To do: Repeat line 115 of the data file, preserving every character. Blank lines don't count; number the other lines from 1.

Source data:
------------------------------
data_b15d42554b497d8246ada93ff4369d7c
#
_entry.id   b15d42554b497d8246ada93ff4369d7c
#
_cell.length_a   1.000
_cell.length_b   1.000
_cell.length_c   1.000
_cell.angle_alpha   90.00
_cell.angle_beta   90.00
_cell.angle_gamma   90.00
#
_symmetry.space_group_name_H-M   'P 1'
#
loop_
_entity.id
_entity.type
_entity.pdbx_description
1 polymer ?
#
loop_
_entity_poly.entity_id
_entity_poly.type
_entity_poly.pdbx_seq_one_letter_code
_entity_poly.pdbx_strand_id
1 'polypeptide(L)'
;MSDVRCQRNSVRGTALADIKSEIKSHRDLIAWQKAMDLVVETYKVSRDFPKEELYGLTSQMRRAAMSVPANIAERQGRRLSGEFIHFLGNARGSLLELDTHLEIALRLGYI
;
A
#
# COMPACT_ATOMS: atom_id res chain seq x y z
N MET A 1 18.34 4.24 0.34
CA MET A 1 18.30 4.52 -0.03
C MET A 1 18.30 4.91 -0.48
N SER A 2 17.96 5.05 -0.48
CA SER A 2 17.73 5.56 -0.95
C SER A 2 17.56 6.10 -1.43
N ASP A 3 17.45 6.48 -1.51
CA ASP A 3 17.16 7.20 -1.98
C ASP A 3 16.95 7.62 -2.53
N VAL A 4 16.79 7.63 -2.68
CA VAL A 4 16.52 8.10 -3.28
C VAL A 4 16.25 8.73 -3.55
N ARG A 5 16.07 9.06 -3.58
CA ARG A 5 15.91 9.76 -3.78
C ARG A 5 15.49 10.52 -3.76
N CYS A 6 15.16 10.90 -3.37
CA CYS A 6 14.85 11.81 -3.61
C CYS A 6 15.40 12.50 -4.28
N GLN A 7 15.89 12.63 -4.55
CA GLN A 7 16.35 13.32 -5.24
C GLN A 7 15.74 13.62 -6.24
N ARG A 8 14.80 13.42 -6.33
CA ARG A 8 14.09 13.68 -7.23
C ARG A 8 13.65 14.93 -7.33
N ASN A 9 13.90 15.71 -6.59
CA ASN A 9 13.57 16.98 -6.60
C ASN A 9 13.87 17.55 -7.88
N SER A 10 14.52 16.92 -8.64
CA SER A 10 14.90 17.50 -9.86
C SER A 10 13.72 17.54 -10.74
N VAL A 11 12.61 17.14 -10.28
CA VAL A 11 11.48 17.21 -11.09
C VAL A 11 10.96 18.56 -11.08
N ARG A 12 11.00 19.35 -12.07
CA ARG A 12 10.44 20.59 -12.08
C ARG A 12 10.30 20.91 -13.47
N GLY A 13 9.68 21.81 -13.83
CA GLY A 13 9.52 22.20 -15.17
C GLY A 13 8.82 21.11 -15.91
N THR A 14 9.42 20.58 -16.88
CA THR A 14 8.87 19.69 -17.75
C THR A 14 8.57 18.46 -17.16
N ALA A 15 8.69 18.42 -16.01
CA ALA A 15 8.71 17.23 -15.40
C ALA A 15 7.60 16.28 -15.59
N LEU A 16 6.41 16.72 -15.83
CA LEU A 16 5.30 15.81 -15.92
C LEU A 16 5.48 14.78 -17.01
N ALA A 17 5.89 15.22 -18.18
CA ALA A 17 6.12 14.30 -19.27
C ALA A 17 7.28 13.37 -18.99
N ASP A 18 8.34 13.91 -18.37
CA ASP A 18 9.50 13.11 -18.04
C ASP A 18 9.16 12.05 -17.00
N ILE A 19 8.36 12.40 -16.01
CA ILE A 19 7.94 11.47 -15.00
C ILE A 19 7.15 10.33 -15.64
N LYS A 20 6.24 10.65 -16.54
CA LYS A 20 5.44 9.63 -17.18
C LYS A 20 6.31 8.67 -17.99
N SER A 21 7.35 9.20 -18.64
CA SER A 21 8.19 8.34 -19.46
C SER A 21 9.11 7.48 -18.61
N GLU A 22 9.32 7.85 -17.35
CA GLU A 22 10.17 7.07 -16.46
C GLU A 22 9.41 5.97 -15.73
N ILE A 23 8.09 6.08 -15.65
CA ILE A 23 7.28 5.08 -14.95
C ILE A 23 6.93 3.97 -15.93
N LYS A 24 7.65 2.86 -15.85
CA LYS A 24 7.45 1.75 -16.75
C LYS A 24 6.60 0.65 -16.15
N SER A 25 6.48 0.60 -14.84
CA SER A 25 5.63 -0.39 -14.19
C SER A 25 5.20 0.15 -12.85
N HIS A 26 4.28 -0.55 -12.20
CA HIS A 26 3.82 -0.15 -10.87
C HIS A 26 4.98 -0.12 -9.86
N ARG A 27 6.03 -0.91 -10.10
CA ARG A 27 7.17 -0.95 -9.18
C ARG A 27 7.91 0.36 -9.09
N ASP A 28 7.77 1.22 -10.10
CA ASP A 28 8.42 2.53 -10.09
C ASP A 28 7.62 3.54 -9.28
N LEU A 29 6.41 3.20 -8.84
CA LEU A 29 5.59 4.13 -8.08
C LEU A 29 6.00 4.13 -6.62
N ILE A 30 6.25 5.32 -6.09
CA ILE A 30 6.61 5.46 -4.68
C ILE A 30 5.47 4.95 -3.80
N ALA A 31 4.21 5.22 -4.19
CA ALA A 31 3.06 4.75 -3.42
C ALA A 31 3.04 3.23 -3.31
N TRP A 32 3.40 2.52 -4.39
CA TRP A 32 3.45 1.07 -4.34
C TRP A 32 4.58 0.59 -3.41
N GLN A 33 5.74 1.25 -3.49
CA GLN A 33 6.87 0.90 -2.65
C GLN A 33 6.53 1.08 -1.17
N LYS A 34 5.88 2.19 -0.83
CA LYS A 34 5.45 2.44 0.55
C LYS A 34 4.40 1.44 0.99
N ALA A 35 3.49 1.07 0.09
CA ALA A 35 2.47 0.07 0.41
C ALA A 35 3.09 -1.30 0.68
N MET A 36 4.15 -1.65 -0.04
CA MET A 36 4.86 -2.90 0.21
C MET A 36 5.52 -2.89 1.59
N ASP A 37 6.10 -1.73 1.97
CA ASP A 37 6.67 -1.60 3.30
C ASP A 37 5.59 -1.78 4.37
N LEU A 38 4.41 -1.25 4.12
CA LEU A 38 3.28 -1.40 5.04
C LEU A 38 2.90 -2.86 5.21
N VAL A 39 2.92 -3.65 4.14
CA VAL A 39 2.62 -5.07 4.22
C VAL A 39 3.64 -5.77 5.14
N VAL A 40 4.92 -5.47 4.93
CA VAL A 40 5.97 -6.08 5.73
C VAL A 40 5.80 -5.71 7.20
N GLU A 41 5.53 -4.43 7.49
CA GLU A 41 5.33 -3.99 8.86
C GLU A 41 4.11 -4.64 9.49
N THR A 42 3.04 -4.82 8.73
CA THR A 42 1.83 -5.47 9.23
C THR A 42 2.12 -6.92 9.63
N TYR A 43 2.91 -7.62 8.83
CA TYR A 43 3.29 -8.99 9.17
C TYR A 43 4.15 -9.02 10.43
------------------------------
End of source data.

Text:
N LEU A 29 6.41 3.20 -8.84